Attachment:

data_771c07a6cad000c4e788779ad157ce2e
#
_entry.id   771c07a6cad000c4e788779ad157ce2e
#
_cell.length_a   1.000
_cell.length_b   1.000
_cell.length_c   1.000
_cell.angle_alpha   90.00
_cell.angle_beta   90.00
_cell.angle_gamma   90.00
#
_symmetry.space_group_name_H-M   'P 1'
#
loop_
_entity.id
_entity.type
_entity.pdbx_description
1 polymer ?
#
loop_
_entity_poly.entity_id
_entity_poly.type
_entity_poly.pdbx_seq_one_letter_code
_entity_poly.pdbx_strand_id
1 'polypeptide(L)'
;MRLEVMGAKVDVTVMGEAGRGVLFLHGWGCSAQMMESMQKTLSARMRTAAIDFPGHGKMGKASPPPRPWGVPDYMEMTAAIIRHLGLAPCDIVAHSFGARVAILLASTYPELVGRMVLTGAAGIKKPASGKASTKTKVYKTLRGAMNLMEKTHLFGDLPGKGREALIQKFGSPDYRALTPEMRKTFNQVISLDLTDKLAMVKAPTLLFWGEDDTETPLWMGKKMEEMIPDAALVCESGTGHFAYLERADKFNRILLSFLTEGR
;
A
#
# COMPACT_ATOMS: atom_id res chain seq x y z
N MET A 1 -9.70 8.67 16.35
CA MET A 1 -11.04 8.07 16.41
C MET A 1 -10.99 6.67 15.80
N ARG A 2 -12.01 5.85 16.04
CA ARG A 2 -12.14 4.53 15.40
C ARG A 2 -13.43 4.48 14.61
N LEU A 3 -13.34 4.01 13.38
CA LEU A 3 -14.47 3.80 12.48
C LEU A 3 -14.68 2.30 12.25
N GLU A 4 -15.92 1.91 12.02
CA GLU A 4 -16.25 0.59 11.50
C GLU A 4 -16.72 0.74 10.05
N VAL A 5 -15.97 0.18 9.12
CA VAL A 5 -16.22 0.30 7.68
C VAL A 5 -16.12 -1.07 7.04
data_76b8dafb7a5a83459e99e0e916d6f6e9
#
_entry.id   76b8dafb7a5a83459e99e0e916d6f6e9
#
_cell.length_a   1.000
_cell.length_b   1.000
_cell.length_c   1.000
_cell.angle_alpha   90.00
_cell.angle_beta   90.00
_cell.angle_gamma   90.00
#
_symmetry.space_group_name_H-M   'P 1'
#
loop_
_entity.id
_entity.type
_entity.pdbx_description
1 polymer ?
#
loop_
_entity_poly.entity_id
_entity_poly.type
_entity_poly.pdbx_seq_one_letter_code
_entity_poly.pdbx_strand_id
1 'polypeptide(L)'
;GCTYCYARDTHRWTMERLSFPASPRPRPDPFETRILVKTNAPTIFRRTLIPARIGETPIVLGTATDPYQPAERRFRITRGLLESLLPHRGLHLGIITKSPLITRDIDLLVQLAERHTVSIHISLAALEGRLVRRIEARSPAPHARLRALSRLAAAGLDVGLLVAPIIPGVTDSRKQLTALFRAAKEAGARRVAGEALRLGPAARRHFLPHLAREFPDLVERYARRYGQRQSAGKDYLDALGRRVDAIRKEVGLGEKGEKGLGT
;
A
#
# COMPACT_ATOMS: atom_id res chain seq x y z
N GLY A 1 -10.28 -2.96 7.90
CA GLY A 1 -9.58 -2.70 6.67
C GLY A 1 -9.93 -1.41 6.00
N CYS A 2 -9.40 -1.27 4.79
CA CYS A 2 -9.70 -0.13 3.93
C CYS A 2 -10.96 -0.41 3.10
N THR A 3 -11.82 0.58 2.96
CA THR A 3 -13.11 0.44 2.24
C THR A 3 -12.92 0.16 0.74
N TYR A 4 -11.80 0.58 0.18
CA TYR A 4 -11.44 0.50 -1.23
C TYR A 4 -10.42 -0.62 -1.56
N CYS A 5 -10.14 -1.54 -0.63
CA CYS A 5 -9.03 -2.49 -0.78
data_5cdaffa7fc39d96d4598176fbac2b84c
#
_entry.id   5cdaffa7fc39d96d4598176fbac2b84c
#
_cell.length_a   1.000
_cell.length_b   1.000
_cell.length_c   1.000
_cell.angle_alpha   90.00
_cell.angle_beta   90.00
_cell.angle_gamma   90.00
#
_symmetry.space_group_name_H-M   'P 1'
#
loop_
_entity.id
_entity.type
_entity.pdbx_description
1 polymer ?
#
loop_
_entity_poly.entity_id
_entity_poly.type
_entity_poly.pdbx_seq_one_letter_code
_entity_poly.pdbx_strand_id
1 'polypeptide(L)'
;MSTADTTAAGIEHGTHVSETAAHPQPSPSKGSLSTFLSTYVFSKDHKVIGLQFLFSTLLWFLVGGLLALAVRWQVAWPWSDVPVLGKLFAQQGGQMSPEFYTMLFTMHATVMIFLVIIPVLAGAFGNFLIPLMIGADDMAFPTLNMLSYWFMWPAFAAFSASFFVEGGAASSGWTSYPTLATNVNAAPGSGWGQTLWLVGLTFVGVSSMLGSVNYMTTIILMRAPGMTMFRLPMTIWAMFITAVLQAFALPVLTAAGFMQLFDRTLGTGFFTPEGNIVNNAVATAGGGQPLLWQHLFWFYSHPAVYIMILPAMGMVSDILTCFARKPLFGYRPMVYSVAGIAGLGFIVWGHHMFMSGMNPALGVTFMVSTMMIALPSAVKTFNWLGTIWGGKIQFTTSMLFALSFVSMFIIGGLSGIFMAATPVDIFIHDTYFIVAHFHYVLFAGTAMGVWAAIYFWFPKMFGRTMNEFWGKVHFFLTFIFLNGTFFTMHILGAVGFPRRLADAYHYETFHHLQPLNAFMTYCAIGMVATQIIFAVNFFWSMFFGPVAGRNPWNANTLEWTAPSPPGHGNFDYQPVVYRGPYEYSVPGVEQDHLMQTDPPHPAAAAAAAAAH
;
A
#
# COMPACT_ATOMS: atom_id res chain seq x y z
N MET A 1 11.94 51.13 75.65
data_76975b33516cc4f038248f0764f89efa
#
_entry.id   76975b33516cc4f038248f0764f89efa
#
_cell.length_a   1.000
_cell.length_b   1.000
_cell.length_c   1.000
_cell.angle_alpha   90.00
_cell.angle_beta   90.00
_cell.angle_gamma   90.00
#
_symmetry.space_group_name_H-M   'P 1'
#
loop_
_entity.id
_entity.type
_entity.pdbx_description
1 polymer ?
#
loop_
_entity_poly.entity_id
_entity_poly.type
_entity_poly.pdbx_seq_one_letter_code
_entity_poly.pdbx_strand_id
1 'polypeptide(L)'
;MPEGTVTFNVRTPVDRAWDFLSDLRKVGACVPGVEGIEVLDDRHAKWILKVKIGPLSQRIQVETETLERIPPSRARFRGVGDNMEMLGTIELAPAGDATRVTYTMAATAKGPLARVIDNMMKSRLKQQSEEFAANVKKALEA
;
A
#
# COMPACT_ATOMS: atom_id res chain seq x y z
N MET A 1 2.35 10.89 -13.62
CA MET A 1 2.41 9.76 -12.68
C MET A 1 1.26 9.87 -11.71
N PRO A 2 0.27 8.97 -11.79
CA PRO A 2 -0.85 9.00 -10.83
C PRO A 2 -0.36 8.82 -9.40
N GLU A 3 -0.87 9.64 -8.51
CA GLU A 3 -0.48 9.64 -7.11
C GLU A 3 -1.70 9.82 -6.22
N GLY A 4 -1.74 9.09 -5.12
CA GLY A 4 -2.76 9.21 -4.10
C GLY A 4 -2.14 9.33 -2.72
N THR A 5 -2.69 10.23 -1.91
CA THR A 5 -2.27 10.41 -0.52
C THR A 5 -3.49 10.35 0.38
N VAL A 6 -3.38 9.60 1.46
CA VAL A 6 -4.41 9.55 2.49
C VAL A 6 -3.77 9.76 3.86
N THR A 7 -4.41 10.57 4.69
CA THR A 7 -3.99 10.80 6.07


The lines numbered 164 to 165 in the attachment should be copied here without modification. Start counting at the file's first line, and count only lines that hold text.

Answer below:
CA THR A 5 -2.27 10.41 -0.52
C THR A 5 -3.49 10.35 0.38